# Validator withdrawals: when to submit?
This very short and direct note comes (as many others) from repeating the same answer in our discord server. If you are looking to learn how withdrawals work you can take a look at the many writeups out there, like [this one by Paul Harris](https://mirror.xyz/rolfy.eth/ZTctOYeO2ZwOHm6ApUTfbh5wvQu1W_jZuvOpnLlsrzg) from the Teku team. If you're interested in how to perform a withdrawal, you can read [our official documentation](https://docs.prylabs.network/docs/wallet/withdraw-validator). In this note, I will only tell you when to submit your *withdrawal*.
In order to withdraw any funds from the beacon chain into the execution layer (an usual *Ethereum address*) a validator needs to change its withdrawal credentials from a BLS type address, of the form 0x00 (31 bytes follow) to an address of the form 0x01... This message is called a `BLS_TO_EXECUTION_CHANGE` henceforth referred as *withdrawal* or *address change*. The guide linked above will explain you how to generate this message, whether you need to send one (you may already have a 0x01... address) and the tools you need to gather before. This message is better generated on an airgapped computer.
What I will describe in this note is **when to broadcast this message to the world** and not how.
There are two parts into getting your new shinny withdrawal 0x01.. address into the beacon chain
- Get your address change broadcast and distributed among the P2P network formed by beacon nodes.
- Get one of those beacon nodes to produce a block including your change.
:warning: What I write below applies to most consensus clients running on mainnet but not all. Specifically this applies to Lighthouse and Prysm nodes.
Here are the points you need to know about this process
1. Nodes will only keep the first message they see over P2P for a given validator. They will not broadcast any further change they receive for a given validator index.
2. Nodes will not broadcast any message nor listen to any message over P2P before the Capella fork
3. Nodes may allow you to include in memory your own withdrawal changes before the fork (by an RPC method), and will schedule broadcast of these messages until the fork.
4. Nodes may lose all the messages in memory if they are restarted.
5. Nodes will keep a list of address changes that they are aware of, that they received either from P2P or from their users directly submitting to them.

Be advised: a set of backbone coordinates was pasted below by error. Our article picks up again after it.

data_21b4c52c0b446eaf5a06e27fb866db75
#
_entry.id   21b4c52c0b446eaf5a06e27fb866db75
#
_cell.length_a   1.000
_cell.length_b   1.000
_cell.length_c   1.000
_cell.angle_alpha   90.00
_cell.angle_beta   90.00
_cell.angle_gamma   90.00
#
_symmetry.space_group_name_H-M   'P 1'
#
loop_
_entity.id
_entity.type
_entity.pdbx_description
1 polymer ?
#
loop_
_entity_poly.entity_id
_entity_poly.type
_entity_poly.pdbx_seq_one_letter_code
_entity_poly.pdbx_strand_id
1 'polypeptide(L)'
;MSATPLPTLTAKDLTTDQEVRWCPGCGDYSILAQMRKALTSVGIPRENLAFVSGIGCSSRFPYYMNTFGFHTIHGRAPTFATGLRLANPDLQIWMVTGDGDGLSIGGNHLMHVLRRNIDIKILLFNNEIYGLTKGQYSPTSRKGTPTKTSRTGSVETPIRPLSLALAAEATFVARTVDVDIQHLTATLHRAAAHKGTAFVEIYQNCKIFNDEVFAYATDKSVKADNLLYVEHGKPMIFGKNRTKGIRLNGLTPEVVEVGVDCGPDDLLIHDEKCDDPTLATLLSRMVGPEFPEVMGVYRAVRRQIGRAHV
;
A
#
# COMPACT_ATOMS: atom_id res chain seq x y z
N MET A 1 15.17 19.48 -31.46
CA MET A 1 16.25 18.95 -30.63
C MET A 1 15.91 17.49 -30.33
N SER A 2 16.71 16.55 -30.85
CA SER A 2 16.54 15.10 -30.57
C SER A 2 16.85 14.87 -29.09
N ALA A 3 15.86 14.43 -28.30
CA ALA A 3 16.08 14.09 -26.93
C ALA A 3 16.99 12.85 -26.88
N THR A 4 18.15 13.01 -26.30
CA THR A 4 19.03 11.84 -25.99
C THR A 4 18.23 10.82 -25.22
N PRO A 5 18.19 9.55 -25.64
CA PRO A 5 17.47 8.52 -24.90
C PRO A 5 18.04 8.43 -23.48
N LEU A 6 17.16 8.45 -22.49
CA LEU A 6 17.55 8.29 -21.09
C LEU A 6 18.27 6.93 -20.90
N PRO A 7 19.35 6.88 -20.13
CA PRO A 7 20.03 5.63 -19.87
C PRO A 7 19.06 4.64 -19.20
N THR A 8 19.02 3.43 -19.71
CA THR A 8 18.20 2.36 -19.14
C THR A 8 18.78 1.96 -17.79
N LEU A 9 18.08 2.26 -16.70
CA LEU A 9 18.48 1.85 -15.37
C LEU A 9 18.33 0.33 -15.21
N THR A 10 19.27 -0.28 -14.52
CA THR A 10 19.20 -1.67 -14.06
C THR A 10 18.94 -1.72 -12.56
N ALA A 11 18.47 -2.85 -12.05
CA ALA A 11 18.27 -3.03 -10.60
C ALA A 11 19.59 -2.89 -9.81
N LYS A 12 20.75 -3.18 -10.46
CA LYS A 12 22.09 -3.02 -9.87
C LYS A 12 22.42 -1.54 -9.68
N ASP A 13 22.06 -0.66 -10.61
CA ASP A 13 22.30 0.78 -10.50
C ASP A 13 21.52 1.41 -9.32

6. Nodes will include the **last address change** they have received in their first block they propose.
Deciding when to submit your address change will depend on your particular preferences. If you think your mnemonic may have been hacked, and therefore there is a risk than a hacker will try to change the withdrawal address of your validator to an Ethereum address of their choice, then you want to be in as many nodes' memory as early as possible (since these nodes will reject any hacker message by 1 above) therefore you will want to submit your change **before the fork**. Given point 4, if you restart your node, you will want to resubmit your message immediately after.
Notice that if you do so, you are maximizing the chances that your message will be in as many nodes' memories as possible, but these nodes will delay in including these messages in blocks (per point 6 above) and thus you will most probably see your address change latest.
If on the other hand you have kept your mnemonic safe and was never online, and you feel no one has peeked at your mnemonic, then you can safely send your address change after the fork, wait a few minutes/hours, and submit at your leisure. Because of 6) above, your address change is almost guaranteed to be included seconds after you submitted your change, and thus you will be withdrawn and enjoying your freshly minted ETH in no time. This will also give you peace of mind that you see quick confirmation on chain that you succeeded in the operation.
:bulb: The fork is always a stressful time in nodes and node operators, by avoiding submitting your change before the fork, you will be contributing to diminish the network traffic spamming at that time, while guaranteeing yourself to be included earlier by point 6 above.